Posted on: 09/07/2017 Posted by: Eleanor Gibson Comments: 0

Traditional Swedish barns provided the inspiration for this red-hued wooden cabin, designed by Gothenburg studio Bornstein Lyckefors Architects for a keen sailor and his two children.

Located outside Gothenburg, on Sweden’s west coast, the house provides the family of three with an escape from the city that is also close to the ocean. It is named Späckhuggaren, which means Killer Whale, after the client’s sailboat.

The residence is located on the edge of farmland, on a site previously occupied by a 19th-century farm stall and warehouse, which were destroyed in a fire.

Taking cues from these simple buildings, the architects created a wooden frame, covered in thin vertical strips of wood.

These wooden surfaces are painted in a vibrant shade of red – a reference to the wood stain and preservative traditionally used on Scandinavian buildings, produced by Falu Rödfärg and usually referred to as Falu red.

This tradition is often referenced by Swedish architects, from Tham & Videgård to Claesson Koivisto Rune.

“The exterior is painted red with a traditional red Swedish white-wash often used on barns and older dwellings in rural areas,” studio co-founder Andreas Lyckefors told Dezeen. “We used it to pay tribute to an old country store that used to house the site in the 19th century.”

Other features that give the building its rural aesthetic are the large “barn-style” doors that open to reveal huge windows offering views from the living room.

As with the exterior, the architects selected a simple material palette for inside the house.

Wood dominates – from the exposed structural beams that span the ceilings, to the built-in plywood furnishings. This materials is complemented by the grey hues found in the concrete flooring and the wooden fibreboards, which line some walls, and were also used to build kitchen cabinets.

The building’s layout was designed to allow enough space for hosting large gatherings, but to also feel intimate when the family is alone.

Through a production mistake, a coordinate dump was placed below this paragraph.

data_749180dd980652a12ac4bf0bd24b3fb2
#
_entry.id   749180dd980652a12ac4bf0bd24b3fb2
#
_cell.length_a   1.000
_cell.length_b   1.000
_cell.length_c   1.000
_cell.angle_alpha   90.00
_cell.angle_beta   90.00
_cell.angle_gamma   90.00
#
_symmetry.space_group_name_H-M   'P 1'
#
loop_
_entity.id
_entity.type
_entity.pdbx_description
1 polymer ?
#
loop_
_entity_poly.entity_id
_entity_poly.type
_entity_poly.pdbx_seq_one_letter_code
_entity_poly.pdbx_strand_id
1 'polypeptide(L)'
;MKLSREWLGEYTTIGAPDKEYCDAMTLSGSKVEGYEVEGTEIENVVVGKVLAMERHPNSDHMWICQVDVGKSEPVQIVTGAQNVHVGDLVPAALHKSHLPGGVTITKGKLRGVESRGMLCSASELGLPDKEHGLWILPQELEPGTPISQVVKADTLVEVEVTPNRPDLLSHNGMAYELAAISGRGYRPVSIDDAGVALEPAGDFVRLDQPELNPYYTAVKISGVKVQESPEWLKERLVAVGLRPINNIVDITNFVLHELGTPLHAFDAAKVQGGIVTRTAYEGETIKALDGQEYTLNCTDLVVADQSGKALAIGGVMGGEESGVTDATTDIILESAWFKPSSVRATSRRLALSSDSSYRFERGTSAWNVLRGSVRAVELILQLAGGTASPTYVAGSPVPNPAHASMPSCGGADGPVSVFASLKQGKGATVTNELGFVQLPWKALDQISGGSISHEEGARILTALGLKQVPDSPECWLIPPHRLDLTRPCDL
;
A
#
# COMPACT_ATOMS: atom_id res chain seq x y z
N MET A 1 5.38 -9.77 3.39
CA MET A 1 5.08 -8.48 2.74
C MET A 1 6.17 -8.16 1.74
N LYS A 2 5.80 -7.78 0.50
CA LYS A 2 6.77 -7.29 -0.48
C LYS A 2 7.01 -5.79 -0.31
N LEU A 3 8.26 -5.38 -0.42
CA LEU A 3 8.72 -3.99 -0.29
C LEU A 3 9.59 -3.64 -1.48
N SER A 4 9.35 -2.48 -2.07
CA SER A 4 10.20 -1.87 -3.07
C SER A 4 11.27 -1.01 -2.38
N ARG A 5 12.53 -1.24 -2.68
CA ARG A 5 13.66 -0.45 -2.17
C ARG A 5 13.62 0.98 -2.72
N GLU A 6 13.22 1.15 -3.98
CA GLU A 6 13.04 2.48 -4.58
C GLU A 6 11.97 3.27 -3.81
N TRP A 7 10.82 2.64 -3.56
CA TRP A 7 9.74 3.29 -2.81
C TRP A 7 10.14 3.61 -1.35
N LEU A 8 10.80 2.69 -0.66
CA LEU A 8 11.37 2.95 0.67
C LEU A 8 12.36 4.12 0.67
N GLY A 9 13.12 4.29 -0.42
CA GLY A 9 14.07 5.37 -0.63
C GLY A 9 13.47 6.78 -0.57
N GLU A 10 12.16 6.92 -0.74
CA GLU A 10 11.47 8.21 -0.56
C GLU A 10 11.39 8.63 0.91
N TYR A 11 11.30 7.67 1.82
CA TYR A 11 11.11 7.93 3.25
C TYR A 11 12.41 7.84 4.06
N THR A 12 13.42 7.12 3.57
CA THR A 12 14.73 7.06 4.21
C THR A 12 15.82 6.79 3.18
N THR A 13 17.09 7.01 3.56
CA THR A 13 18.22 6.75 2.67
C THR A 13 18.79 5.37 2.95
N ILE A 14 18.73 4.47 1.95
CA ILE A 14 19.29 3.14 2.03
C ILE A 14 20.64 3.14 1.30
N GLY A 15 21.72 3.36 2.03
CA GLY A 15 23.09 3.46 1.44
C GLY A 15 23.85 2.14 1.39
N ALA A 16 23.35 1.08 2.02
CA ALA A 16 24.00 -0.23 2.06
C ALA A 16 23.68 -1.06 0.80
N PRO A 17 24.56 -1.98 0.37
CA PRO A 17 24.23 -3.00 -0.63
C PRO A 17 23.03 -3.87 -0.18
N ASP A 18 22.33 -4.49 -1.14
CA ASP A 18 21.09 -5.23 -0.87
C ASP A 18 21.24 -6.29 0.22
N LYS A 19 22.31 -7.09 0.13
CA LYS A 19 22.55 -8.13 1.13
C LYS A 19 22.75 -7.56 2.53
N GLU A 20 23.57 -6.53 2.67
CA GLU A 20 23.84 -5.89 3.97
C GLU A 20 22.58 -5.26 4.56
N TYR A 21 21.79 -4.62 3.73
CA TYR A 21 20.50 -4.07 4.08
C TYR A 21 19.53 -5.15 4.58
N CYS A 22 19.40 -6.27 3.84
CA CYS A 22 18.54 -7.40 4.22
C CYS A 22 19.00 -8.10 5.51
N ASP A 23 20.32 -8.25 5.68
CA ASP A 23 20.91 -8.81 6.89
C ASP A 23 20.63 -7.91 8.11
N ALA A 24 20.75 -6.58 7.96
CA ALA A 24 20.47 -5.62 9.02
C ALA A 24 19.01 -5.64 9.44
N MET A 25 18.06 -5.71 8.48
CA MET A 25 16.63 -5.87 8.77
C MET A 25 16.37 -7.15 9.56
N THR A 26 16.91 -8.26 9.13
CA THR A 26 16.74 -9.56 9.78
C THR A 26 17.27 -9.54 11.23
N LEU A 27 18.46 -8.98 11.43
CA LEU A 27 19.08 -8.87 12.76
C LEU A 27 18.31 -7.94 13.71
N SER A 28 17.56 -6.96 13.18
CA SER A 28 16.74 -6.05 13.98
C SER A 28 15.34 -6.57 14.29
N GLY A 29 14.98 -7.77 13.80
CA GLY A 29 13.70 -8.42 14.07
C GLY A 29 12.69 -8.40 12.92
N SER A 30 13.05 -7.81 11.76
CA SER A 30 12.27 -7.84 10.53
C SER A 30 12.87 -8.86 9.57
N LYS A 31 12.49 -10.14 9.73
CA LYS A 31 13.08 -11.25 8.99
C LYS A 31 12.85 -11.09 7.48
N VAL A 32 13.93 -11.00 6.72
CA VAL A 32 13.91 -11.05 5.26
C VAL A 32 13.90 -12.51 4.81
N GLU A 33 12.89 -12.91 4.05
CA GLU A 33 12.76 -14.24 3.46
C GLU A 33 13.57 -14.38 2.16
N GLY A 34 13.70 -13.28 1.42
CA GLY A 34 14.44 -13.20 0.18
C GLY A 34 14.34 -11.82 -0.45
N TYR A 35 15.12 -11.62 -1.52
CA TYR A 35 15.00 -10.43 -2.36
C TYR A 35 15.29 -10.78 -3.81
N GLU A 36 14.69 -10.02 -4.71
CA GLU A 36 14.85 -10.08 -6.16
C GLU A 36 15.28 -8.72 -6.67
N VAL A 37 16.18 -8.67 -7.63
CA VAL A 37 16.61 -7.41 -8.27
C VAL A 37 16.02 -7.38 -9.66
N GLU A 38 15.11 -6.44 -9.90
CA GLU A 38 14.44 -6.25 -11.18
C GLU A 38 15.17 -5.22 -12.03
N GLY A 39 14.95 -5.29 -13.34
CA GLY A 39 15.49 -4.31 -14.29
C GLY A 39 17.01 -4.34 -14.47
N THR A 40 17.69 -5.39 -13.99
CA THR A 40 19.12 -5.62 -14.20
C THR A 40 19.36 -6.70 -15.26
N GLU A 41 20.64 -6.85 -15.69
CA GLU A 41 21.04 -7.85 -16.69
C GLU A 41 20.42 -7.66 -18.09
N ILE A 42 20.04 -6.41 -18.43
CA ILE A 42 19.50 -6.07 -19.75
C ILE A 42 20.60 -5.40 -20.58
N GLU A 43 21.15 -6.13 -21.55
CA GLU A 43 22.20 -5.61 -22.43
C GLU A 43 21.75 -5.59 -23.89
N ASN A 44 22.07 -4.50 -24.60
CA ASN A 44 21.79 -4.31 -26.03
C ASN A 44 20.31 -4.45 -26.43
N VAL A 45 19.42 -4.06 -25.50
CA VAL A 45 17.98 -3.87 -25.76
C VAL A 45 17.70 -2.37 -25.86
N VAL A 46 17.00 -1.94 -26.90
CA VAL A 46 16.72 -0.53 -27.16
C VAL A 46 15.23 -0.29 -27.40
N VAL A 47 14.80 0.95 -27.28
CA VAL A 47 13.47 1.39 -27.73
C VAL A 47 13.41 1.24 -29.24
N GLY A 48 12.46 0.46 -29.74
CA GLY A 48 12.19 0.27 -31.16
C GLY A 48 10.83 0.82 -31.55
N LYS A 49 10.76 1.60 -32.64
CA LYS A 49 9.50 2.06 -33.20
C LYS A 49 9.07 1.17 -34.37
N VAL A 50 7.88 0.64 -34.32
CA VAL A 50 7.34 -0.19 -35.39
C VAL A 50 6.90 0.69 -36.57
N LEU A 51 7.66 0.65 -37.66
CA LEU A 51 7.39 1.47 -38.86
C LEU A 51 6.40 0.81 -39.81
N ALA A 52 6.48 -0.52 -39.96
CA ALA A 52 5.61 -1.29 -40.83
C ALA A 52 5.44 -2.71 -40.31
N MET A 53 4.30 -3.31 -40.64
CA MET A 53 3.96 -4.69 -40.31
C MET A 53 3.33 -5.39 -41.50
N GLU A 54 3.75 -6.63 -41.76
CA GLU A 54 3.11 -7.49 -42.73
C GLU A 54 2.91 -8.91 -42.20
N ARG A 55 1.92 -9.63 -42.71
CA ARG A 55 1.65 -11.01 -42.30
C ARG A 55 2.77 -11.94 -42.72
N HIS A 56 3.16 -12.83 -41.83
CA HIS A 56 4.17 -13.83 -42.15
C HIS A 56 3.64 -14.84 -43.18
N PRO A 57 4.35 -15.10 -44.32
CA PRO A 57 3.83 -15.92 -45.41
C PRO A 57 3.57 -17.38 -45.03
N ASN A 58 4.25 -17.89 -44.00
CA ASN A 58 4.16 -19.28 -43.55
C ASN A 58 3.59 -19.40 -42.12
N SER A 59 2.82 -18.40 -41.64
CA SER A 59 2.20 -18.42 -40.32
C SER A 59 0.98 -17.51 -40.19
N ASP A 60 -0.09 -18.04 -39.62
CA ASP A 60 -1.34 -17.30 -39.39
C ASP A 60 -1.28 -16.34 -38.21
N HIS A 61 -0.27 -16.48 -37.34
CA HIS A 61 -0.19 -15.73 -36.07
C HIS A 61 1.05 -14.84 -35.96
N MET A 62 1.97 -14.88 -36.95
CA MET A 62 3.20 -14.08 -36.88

The house is spit into three offset levels, including a small attic room, offering views between floors and the flow of natural light.

“The bearing concept of the design is an open section through the house,” the studio explained. “Just like the open plan, it allows the rooms to intertwine between the two floors.”

On the ground floor, the open-plan lounge, kitchen and dining room are grouped together on the western side.  A built-in plywood bookshelf with a fold-down desk runs up one walls of the double-height living area, which opens to the garden at the rear of the house.

A niche behind the kitchen is fitted with a daybed, creating a secluded reading area close to the building’s entrance.

Plywood stairs leads up to the first floor. Along with the two children’s bedrooms, this level includes a second lounge that hosts a drum kit for the father. Metal mesh forms one wall to offer views to the space below.

The upper floor is the smallest – its footprint matches that of the lounge on the ground floor set below it – and contains the father’s bedroom.

Lyckefors founded Bornstein Lyckefors in Gothenburg with Per Bornstein. The duo were later joined by Johan Olsson in 2012.

Other projects by the studio include a conceptual house that could be built without planning permission and a log-clad forest museum that pays tribute to Finnish slash-and-burn farmers.

Photography is by Mikael Olsson.

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